FULTON, NY – Students in the Fulton City School District recently received a firsthand account of life in Europe during World War II, as Holocaust survivor and author Marion Blumenthal Lazan spoke to fifth and sixth grade students about the troubled childhood she was forced to live in Nazi Germany.
For nearly two hours Lazan shared her life story, and often paused to reinforce the importance of perseverance, determination, faith and most importantly, hope.
“My story is one that may have been similar to Anne Frank, had she survived,” Lazan said.
Lazan was born in Bremen, Germany, into a family that owned a successful shoe store. Lazan said that she, along with her parents, brother and grandparents, lived comfortably in an apartment above their shoe store.
However, Lazan explained that life became increasingly more difficult for Jewish people, especially after the Nuremberg Laws – a set of anti-Jewish statutes – were enacted on September 15, 1935.
The newly formed laws, designed to remove Jewish influences from society, caused Lazan’s family to contemplate leaving their home county for the freedom of the United States.
“These restrictions went on and on. It was then that my parents decided to make arraignments to leave the country,” said Lazan. “After my grandparents passed away in 1938, we received our necessary papers for our immigration to America. I was just four at that time.”
Just when Lazan and her family believed they’d secured their freedom, Nazi Germany coordinated Kristallnacht – also referred to as the Night of Broken Glass – a major attack against the Jewish communities throughout Germany and Austria.
As Lazan puts it, Kristallnacht was in reality the beginning of the Holocaust.
“Unbeknownst to my mother, my father was taken away to a concentration camp,” Lazan said. “He was released after 10 days, only because our papers were in order to immigrate to America. But to think that only a few years prior, my father had been awarded the Iron Cross for his military service in the German Army during World War I.”
After spending time in a detention camp, Lazan and her family were deported to a concentration camp in Germany. For more than six years, Lazan survived in what she described as an “area of misery.”
“There was no privacy. There was no toilet paper or soap, and hardly ever enough water to wash up. Never once were we able to brush our teeth,” Lazan said. “And we were never sure what would come out of the faucets – water or gas.”
Lazan explained that the Nazis’ tried to break down the Jewish prisoners both physically and mentally, and noted that they often succeeded. Looking back, Lazan said an extremely creative mind helped her stay positive during a time of great sadness.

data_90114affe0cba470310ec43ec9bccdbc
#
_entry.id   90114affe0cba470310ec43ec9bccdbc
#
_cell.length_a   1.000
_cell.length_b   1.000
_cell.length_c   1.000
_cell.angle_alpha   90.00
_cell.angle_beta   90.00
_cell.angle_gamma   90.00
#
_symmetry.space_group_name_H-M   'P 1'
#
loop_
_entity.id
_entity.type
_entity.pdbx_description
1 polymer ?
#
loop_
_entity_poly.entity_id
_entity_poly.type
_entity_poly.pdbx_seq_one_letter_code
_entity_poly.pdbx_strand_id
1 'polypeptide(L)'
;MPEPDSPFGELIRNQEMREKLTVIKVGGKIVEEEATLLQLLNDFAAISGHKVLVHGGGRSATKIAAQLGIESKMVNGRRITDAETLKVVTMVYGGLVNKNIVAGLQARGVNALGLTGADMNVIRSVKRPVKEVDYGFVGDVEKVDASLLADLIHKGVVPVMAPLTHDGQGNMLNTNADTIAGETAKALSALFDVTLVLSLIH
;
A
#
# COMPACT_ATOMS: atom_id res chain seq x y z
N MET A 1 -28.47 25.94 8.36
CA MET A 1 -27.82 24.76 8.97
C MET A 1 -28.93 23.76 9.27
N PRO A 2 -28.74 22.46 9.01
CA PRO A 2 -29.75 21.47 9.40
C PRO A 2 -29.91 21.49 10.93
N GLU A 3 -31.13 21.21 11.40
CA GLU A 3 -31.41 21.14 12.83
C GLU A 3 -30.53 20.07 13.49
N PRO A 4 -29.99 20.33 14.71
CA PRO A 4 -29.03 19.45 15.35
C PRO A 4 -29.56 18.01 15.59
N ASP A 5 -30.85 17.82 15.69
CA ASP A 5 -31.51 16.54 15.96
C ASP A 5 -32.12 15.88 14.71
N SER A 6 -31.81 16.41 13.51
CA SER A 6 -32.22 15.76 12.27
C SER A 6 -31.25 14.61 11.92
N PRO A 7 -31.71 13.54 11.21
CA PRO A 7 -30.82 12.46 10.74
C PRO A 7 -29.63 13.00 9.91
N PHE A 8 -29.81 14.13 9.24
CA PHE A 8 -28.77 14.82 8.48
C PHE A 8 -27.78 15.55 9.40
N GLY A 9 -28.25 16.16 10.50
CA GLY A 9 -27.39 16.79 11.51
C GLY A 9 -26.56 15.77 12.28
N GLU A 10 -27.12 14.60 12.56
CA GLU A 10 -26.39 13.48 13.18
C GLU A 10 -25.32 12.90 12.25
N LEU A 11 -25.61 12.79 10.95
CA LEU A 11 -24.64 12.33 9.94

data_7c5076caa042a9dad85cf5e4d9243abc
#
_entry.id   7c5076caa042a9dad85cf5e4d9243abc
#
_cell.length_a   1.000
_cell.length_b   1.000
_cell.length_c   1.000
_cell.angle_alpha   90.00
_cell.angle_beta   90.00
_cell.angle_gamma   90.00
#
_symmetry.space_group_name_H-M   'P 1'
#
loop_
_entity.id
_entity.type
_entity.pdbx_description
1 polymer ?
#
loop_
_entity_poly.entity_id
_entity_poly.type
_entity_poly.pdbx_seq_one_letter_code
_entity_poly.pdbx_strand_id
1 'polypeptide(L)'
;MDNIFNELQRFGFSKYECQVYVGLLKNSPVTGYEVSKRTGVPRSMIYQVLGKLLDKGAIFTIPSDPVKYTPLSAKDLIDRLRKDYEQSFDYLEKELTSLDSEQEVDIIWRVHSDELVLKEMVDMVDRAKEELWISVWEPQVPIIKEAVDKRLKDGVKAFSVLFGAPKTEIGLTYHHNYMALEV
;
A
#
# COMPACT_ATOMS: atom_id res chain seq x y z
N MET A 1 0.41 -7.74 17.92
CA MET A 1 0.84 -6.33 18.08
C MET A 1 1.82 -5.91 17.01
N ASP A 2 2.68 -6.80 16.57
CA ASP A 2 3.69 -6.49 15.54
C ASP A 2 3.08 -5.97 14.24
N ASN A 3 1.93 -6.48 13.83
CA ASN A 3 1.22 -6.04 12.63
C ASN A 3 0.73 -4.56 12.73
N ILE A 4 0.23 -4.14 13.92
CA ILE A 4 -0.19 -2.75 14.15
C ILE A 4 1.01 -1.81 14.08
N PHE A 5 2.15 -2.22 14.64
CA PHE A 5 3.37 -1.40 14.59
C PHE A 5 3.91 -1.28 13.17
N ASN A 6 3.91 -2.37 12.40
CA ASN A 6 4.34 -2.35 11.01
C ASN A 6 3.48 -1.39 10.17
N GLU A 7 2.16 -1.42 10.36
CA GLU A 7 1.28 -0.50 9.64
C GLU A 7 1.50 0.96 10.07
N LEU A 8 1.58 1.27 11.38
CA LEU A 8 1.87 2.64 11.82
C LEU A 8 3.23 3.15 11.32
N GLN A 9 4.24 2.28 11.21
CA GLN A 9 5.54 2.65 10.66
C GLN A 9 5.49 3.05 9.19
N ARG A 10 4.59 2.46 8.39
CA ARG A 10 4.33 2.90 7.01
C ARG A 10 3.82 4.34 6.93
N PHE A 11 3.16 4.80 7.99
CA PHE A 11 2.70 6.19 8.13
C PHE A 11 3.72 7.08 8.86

Lazan created games while in the concentration camp to keep her mind occupied, including a game she called “Four Perfect Pebbles.”
“I would try to find four pebbles of about the same size and shape, and that would mean that the four members of my family would all survive,” she said. “This game gave me something to hold on to. It gave me a distant hope.”
That distant hope nearly became a reality for Lazan and her family. After being liberated from the concentration camp by Russian forces, her father lost his battle with typhus, a bacteria disease that also claimed the life of Anne Frank.
Lazan, along with her mother and brother, eventually made the journey to the United States.
Her new beginning didn’t come without struggles, as she had to learn a new language and catch up to her fellow classmates.
At 13 years old, Lazan was placed in a class with nine-year-old students. However, she preserved through her schooling and eventually ranked eighth in her graduating class.
Reflecting back on her life – which now includes 60-plus years of marriage, two children and 11 grandchildren – Lazan said she has remained positive and tries to always showcase kindness to others.
“Be kind to one another. It’s such a simple message that seems to be so hard to achieve,” Lazan told the students.
Albeit painful at times, Lazan said she continues to share her story because she believes life lessons can be learned by discussing dark moments such as the Holocaust.
“I do realize the importance of sharing that period of history with you, simply because in a few short years we will not be here anymore,” she said. “As difficult as it may be, the horror of the Holocaust must be taught and studied and kept alive. Only then can we make sure it never happens again.”